Today’s first bonus B is the Bird of Paradise flower from A Wood Engraver’s Alphabet by Gerard Brender à Brandis.  I’ve shared a number of images from this one before, including F, M, R, Z, and also Q.  The ones I posted already were chosen because they’re my favorites, but today I’ll go ahead and add D for Day Lily.
        You can also revisit an alphabet of funky linocut letter designs by James Brown.  I previously posted A, F, H, K, U, and Z.  (The A is also in the title collection in the Theme Reveal post, and one more of Brown’s letters will show up as one of the letter icons before the end of the alphabet.)  And here’s his B, Bravo.
        The moral for B is Be kind, Be honest, Be brave, Behave yourself, and sometimes, if you’re feeling overwhelmed, just Be.
        And also, beware of B’s in your bonnet.
        So, to be or not to be?  That is the question, as we all know.

[Pictures: Alphabet, wood engraving by Thomas Bewick, 1777 (Image from The British Museum);
Black, Weathervane, wood engravings by Thomas Bewick from The Child’s Instructor, or Picture Alphabet, 1815 (Images from McGill Library);
Day Lily, wood engraving by Gerard Brender à Brandis from A Wood Engraver's Alphabet, 2008;
Bravo, linocut by James Brown (Image from James Brown).]

March 20, 2023

Animals #AtoZChallenge

         Welcome to the April A to Z Blog Challenge!  My theme this year is Relief Printed Alphabet Squared, an alphabet of alphabets illustrated with relief block prints.  As usual, I’m starting early, but you can find out more about the A to Z Challenge here and see what varied and interesting themes other bloggers will be exploring this year.
        Without further ado, we’ll start with An Alphabet of Animals, a little paperback book published in 1865 and billed as being by “A Lady,” with no attribution for the illustrator of the wood engravings.  Given common practices at the time, it’s entirely possible that the 
illustrations were reused from unrelated blocks the publisher already owned from past projects, so they could well be done by all different more-or-less anonymous artists.  A is for Ape in this alphabet, and it’s a pleasing enough depiction, if nothing too exciting.  I like how cheerful this ape looks.  My favorite letter from this alphabet is the frog of F, which has lots of attractive detail.  I’ve also included the entire verse for the frog because it’s a nice one.
        Today’s second alphabet is also animals.  This one is by illustrator Andrew Wightman.  His linoleum block A is Albatross, and it shows the clean, clear, bold style shared by all his animals in this series.  My favorite, though, is D’s Dung Beetle, which has a cartoonish charm.  Although most of Wightman’s animals are fairly realistically portrayed, the dung beetle is more anthropomorphized, and is really quite adorable.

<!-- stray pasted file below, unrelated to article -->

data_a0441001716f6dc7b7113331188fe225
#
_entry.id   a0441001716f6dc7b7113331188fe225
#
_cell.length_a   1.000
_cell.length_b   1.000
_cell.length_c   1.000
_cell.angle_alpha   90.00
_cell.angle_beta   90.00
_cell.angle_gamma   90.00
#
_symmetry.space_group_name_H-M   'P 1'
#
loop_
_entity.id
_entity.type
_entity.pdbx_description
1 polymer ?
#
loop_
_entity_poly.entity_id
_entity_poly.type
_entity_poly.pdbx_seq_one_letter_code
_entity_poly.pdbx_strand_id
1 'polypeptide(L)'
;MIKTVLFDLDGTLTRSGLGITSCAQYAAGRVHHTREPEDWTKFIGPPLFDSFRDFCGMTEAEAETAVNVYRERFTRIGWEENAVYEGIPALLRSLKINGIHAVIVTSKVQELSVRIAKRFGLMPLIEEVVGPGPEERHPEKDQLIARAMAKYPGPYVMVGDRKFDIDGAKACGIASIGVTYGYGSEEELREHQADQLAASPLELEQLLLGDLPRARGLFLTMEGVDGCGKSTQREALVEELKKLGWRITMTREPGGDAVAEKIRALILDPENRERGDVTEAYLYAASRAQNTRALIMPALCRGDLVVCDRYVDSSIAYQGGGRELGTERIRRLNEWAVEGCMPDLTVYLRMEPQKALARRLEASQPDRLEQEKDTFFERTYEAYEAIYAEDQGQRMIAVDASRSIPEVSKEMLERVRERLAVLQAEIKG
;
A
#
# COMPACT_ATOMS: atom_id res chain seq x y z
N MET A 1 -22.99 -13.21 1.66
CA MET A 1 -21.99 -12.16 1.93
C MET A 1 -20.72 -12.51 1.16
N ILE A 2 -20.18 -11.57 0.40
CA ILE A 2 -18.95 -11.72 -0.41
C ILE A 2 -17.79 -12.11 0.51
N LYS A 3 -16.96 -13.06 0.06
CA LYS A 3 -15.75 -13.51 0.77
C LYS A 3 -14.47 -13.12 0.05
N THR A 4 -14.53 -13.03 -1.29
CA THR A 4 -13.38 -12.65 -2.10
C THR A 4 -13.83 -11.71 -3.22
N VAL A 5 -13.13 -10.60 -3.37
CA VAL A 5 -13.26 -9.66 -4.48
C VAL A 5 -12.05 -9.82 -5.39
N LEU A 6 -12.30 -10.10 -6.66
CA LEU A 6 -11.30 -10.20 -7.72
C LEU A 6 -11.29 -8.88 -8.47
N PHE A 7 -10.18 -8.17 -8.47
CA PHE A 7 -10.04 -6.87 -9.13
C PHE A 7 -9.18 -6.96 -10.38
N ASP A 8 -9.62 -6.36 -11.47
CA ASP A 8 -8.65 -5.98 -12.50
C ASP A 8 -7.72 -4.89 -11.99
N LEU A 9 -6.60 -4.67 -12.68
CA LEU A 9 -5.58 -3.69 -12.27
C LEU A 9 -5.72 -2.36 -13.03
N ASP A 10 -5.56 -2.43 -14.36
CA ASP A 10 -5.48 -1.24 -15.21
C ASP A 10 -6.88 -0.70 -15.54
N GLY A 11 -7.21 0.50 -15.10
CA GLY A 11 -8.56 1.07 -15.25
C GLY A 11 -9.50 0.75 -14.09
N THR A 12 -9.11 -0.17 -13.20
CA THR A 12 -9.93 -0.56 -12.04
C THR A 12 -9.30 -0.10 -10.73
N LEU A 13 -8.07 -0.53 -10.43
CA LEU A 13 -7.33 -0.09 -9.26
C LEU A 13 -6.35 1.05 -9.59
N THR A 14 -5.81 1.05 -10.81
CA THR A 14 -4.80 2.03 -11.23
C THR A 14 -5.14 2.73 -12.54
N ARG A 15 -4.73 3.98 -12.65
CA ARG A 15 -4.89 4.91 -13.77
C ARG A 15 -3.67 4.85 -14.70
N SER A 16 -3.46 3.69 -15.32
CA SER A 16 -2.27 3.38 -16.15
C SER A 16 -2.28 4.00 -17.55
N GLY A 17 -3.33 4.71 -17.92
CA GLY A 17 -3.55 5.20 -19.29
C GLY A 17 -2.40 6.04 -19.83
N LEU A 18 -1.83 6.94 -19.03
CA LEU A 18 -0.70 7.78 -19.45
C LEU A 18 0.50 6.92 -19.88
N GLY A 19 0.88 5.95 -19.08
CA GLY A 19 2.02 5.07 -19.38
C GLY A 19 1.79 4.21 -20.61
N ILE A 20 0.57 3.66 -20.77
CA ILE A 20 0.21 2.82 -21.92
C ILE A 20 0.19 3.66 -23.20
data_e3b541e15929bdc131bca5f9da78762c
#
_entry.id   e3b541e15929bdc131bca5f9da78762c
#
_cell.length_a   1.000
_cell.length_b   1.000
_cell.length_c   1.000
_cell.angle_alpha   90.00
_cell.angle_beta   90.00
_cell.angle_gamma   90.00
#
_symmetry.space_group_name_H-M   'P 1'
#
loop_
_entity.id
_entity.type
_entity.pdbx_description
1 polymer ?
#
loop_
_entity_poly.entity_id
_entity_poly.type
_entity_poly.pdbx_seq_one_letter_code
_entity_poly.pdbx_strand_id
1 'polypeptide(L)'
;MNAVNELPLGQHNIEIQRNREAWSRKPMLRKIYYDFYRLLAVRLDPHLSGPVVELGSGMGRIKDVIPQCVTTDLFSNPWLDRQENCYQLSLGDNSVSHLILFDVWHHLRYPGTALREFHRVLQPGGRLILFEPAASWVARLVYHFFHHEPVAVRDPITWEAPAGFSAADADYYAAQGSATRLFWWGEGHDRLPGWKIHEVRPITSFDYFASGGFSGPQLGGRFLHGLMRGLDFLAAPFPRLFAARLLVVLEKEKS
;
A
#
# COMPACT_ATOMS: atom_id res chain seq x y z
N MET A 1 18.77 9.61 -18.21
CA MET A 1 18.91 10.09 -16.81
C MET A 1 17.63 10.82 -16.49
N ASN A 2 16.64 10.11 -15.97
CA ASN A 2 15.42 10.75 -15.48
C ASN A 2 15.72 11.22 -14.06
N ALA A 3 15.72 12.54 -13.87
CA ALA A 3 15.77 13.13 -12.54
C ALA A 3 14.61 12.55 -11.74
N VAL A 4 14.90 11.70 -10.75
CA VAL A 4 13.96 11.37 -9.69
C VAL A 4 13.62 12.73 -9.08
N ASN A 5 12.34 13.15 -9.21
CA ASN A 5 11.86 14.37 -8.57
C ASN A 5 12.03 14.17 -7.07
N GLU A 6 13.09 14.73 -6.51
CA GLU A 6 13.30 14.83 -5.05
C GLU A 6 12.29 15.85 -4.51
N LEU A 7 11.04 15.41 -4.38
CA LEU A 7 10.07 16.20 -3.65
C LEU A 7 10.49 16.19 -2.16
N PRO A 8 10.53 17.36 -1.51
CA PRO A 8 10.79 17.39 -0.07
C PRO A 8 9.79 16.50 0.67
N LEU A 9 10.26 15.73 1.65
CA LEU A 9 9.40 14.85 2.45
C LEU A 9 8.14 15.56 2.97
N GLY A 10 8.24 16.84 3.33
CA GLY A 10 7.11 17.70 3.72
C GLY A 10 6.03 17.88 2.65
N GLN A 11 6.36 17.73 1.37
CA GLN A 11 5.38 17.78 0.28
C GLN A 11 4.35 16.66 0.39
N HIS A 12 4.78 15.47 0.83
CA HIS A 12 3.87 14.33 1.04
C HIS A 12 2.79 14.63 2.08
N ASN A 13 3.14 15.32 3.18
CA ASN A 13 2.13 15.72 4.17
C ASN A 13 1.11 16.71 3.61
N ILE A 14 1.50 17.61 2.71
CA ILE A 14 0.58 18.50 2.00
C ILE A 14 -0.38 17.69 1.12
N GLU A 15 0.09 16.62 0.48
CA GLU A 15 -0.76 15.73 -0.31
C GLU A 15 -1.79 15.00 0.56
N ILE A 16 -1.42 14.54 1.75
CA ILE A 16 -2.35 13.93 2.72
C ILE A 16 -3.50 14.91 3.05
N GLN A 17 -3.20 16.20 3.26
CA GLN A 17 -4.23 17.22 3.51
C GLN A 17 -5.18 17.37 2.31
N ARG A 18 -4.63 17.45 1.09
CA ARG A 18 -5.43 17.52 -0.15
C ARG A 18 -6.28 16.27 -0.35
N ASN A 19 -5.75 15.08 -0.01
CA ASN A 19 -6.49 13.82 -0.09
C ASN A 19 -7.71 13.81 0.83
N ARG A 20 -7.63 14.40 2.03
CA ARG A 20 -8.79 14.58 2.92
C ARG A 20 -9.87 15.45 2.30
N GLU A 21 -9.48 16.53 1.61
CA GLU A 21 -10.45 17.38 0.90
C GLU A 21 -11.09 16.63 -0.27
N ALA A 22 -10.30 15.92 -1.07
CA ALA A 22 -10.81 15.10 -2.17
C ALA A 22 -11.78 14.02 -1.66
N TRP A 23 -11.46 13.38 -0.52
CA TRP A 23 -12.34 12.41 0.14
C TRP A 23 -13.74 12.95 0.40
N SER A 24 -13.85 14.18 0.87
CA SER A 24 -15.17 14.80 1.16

I’ll also share a few bonus alphabets for the letter A, which I’ve mentioned in the past.  Most important is Mary Azarian, who has published two lavishly illustrated wood block alphabets.  Here’s her A for Arbor from A Gardener’s Alphabet, in which she has water-colored her wood block prints.  You can also see the letters G, Q, U, and X from this book in previous posts.  They’re some of my favorites, but today I’ve added J to the list.
        And I love Azarian’s black and white A Farmer’s Alphabet even more.  (The book is black and white, but she's also made watercolored versions of some of its wood block prints.)  From that one I’ve already shared not only A (which is Apple), but B, D, G, H, MX, and Z (Zinnia, probably my favorite).  Be sure to check them out.
        Then there’s the linocut alphabet by Walter Inglis Anderson (USA, 1903-1965).  I’ve written about him before, as well as sharing his letters A (also Apple), D, M, S (my favorite perhaps? Sea), and T.  Plus his B (Butterfly) appears in the title collection in the Theme Reveal post, and his Z will help us close out the A to Z Challenge.
        For a moral today I can’t do better than “A Lady” in her observations on the frog.  Children, let’s not be cruel to any living creatures.  Instead, we need to treat all around us gently.
        And also, the journey of 26 letters starts with a single A.
        So, if you were to select an alphabet of animals, what’s the one favorite animal you would be absolutely sure to include?